I caught the repeat on BBC2 of Nick Willing’s film, Secrets and Stories, about his mother Paula Rego, a useful pendant to the recent retrospective at Tate Britain – a long interview interspersed with images of her at work and film of her younger self. What was obscure at Tate became clear: the autobiographical sources of her art and the way she exorcised her demons through painting. She inherited her father’s disposition to depression and admitted that her childhood was full of fears.
Willing said that until her eighties Rego was almost secretive about her life, but then she began to tell stories. The cause of her reticence may have been the way her experiences motivated her. If she talked she wouldn’t have painted. Well-adjusted people aren’t great artists.
The film was informative about Victor Willing, Rego’s husband. It was he who was tipped for artistic stardom at the Slade, not her, but as his inspiration withered, hers grew, and he enouraged her without jealousy.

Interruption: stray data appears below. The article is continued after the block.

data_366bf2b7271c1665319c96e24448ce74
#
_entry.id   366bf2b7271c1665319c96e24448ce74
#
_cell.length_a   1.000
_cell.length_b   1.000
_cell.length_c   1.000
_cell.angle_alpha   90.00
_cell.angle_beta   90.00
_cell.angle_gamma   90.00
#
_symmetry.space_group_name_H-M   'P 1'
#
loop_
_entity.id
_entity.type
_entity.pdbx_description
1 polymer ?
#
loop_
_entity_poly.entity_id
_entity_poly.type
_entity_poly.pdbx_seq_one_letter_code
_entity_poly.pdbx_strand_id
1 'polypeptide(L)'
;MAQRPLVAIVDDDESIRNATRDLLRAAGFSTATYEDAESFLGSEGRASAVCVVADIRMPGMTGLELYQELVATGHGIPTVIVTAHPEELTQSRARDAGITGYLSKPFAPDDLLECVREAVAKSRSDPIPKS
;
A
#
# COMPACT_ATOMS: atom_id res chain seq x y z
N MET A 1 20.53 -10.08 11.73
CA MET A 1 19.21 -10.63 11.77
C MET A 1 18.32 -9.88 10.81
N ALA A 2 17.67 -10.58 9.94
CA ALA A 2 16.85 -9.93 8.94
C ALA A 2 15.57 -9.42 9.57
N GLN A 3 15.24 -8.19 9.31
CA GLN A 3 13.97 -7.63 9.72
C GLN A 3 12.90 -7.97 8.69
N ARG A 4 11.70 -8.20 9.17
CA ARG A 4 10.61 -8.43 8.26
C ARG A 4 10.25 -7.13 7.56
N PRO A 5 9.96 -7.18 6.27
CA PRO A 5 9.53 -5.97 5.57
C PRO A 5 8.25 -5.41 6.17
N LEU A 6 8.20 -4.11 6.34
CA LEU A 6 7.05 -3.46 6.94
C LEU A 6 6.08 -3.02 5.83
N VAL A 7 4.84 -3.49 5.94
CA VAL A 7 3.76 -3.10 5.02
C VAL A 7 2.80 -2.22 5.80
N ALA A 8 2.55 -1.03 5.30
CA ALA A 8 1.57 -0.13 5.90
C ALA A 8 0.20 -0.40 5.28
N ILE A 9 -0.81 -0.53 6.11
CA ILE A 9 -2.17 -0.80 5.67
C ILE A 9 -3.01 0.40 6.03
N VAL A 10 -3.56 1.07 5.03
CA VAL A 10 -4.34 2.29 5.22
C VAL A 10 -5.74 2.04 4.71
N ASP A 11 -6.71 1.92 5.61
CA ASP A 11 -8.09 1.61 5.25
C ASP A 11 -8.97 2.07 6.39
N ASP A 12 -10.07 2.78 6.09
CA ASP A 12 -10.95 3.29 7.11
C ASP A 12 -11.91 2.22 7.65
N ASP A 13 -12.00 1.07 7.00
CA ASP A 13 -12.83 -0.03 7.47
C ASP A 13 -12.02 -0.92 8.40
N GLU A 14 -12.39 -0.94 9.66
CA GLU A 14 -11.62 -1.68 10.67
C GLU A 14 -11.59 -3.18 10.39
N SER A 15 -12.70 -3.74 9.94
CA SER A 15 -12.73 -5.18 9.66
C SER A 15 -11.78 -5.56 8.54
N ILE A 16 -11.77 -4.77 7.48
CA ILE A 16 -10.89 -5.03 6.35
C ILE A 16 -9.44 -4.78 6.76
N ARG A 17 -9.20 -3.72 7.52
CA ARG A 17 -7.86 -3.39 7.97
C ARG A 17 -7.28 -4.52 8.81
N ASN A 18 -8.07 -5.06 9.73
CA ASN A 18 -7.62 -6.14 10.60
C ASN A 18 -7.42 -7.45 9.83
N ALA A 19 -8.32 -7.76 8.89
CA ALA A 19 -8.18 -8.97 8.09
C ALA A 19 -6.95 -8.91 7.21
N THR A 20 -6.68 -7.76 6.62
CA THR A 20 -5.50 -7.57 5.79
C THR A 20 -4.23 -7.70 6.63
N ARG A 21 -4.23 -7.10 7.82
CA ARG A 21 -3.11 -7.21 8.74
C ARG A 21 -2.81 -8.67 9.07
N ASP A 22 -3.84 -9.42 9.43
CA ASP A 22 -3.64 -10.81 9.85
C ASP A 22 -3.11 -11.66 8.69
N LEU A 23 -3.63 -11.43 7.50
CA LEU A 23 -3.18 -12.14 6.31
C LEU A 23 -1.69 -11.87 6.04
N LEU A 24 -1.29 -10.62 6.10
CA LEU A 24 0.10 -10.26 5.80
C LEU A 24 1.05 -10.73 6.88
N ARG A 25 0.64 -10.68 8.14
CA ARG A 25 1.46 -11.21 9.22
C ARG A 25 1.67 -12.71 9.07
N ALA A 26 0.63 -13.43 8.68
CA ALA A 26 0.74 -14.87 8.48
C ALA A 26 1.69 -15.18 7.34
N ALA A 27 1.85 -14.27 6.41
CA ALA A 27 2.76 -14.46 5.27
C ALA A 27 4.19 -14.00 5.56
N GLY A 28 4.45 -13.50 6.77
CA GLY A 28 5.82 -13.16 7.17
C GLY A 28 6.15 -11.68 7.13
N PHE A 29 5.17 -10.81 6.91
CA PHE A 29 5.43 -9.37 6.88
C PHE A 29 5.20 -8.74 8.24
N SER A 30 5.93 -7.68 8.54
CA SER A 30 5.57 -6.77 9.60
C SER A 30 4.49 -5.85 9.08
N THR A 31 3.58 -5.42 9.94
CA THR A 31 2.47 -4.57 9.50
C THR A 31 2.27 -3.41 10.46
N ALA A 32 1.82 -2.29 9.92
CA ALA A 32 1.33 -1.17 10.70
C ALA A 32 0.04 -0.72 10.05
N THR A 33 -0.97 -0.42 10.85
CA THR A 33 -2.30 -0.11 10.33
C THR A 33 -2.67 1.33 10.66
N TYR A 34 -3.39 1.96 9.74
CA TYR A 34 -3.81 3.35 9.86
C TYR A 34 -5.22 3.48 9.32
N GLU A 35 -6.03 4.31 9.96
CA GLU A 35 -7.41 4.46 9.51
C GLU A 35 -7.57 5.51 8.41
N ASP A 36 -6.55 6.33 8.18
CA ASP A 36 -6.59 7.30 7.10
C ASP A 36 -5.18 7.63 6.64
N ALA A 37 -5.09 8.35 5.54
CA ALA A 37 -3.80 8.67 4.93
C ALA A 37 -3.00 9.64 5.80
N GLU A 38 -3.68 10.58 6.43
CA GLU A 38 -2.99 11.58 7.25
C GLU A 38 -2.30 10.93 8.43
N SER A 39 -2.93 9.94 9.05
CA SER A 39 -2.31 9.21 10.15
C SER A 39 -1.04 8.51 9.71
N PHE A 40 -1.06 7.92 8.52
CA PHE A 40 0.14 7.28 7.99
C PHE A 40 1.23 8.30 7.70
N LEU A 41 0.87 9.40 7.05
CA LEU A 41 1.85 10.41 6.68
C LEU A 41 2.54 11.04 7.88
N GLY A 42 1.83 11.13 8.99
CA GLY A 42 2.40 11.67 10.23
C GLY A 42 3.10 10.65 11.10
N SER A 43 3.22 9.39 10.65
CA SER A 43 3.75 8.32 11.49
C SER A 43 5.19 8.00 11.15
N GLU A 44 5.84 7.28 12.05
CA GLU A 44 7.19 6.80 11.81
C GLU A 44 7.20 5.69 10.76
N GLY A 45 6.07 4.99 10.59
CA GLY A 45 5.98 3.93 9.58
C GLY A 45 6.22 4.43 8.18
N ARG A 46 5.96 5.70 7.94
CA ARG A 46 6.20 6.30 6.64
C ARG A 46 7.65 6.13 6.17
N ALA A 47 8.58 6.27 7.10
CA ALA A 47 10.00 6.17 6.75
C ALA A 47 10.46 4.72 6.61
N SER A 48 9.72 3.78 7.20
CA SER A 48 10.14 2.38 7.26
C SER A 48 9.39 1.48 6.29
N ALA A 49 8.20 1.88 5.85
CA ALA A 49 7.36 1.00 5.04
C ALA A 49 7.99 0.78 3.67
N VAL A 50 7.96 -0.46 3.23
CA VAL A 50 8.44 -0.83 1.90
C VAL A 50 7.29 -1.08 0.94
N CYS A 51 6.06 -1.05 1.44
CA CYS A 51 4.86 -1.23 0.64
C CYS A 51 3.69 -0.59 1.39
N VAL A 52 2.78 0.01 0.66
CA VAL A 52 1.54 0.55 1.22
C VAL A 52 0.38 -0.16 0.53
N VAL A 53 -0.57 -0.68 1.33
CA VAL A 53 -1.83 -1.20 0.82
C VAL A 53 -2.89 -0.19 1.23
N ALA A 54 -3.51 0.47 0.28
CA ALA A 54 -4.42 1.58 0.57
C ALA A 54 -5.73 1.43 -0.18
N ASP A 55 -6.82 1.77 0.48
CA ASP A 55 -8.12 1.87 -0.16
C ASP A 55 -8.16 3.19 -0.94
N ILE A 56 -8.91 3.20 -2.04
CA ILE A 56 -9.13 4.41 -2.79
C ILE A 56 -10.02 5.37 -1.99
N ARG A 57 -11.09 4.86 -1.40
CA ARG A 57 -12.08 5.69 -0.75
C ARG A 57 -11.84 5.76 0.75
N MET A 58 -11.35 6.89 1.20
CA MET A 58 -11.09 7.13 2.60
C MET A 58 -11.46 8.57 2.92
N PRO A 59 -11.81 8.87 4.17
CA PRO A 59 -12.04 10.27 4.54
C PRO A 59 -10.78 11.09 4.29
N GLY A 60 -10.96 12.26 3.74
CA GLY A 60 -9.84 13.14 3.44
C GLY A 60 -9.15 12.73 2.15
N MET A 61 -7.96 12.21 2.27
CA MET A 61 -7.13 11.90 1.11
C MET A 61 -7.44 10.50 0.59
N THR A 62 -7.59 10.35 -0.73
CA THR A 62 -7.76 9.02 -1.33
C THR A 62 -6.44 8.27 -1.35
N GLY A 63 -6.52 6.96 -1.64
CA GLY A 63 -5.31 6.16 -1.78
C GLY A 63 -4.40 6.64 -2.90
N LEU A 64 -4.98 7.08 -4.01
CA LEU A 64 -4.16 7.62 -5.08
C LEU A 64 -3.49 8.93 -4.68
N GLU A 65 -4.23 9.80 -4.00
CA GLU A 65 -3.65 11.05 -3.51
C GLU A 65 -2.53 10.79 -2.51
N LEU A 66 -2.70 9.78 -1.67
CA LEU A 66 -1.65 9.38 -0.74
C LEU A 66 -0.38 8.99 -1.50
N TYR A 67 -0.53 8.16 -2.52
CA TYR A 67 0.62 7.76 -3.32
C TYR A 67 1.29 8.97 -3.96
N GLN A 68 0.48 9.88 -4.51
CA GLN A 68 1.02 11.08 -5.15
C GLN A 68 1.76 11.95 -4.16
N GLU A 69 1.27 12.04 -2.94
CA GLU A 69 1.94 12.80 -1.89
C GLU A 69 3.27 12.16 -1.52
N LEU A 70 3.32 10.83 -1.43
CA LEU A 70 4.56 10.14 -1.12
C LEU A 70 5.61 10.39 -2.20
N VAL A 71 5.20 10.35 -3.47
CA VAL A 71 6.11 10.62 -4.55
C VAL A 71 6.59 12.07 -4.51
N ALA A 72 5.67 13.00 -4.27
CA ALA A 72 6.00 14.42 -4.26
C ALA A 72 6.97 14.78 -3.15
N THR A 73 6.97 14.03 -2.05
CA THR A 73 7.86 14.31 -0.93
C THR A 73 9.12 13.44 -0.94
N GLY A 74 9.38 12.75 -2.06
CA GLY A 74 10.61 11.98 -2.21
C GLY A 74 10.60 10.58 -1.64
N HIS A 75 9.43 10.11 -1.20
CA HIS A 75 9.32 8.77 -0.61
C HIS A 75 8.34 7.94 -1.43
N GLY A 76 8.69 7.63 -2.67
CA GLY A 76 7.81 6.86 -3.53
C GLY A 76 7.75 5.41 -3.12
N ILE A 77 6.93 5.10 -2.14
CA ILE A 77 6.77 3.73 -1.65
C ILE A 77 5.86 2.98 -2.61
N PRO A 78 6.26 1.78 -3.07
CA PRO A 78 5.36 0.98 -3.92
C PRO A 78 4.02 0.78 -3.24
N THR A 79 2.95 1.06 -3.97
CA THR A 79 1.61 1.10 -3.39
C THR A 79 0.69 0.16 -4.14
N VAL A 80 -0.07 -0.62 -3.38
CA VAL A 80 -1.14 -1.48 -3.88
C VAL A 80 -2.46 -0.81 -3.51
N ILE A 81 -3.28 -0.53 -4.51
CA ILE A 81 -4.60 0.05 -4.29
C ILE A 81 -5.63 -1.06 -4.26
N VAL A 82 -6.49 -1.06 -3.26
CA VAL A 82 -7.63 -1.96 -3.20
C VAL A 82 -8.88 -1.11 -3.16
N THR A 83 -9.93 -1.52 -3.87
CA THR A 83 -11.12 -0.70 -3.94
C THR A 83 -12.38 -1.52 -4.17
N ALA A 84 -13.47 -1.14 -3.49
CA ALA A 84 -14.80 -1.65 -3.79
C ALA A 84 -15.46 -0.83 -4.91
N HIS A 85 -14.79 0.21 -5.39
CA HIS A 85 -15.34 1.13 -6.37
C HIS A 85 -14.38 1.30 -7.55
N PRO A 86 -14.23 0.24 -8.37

Rego followed an undistracted figurative course through post-war fashions to become one of our greatest artists, but we saw here that she took 25 years to make the paintings we recognise her for. Not unconnected with her greatness is the fact that her talk was free of artbollocks. There was no wish to impress, to which lesser artists are prone, no conventional jargon, no theorising. She said what she felt and believed. Everything was real.